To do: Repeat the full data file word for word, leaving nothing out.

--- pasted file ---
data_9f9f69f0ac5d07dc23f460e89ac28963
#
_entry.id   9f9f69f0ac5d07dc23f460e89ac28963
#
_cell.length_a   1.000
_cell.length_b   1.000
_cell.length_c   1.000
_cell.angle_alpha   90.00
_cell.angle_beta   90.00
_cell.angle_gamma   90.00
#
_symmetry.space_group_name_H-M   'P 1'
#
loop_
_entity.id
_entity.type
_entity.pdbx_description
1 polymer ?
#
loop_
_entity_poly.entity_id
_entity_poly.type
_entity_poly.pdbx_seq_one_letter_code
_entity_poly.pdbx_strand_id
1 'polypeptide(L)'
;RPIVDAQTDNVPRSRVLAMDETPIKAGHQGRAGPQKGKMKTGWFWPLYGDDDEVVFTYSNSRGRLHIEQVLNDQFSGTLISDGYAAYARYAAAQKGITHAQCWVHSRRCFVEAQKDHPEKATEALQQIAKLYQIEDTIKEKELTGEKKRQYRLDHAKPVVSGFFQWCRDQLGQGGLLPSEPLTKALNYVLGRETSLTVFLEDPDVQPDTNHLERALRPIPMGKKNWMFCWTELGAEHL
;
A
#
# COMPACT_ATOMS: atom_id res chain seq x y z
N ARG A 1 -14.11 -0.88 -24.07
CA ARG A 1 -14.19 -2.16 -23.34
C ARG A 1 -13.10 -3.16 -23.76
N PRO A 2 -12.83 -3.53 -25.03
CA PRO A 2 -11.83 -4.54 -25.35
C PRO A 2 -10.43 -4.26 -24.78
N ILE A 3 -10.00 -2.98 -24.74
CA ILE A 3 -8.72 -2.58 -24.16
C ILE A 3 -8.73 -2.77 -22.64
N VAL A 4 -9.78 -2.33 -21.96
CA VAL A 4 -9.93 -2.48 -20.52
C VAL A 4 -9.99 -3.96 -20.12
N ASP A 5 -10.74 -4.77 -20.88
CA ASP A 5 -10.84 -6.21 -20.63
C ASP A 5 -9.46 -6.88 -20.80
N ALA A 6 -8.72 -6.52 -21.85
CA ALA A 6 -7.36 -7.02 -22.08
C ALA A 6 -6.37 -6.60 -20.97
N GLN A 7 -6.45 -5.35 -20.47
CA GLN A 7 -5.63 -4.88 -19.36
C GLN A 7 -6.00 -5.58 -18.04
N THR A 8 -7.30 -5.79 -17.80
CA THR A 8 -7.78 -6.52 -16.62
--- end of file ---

data_9f9f69f0ac5d07dc23f460e89ac28963
#
_entry.id   9f9f69f0ac5d07dc23f460e89ac28963
#
_cell.length_a   1.000
_cell.length_b   1.000
_cell.length_c   1.000
_cell.angle_alpha   90.00
_cell.angle_beta   90.00
_cell.angle_gamma   90.00
#
_symmetry.space_group_name_H-M   'P 1'
#
loop_
_entity.id
_entity.type
_entity.pdbx_description
1 polymer ?
#
loop_
_entity_poly.entity_id
_entity_poly.type
_entity_poly.pdbx_seq_one_letter_code
_entity_poly.pdbx_strand_id
1 'polypeptide(L)'
;RPIVDAQTDNVPRSRVLAMDETPIKAGHQGRAGPQKGKMKTGWFWPLYGDDDEVVFTYSNSRGRLHIEQVLNDQFSGTLISDGYAAYARYAAAQKGITHAQCWVHSRRCFVEAQKDHPEKATEALQQIAKLYQIEDTIKEKELTGEKKRQYRLDHAKPVVSGFFQWCRDQLGQGGLLPSEPLTKALNYVLGRETSLTVFLEDPDVQPDTNHLERALRPIPMGKKNWMFCWTELGAEHL
;
A
#
# COMPACT_ATOMS: atom_id res chain seq x y z
N ARG A 1 -14.11 -0.88 -24.07
CA ARG A 1 -14.19 -2.16 -23.34
C ARG A 1 -13.10 -3.16 -23.76
N PRO A 2 -12.83 -3.53 -25.03
CA PRO A 2 -11.83 -4.54 -25.35
C PRO A 2 -10.43 -4.26 -24.78
N ILE A 3 -10.00 -2.98 -24.74
CA ILE A 3 -8.72 -2.58 -24.16
C ILE A 3 -8.73 -2.77 -22.64
N VAL A 4 -9.78 -2.33 -21.96
CA VAL A 4 -9.93 -2.48 -20.52
C VAL A 4 -9.99 -3.96 -20.12
N ASP A 5 -10.74 -4.77 -20.88
CA ASP A 5 -10.84 -6.21 -20.63
C ASP A 5 -9.46 -6.88 -20.80
N ALA A 6 -8.72 -6.52 -21.85
CA ALA A 6 -7.36 -7.02 -22.08
C ALA A 6 -6.37 -6.60 -20.97
N GLN A 7 -6.45 -5.35 -20.47
CA GLN A 7 -5.63 -4.88 -19.36
C GLN A 7 -6.00 -5.58 -18.04
N THR A 8 -7.30 -5.79 -17.80
CA THR A 8 -7.78 -6.52 -16.62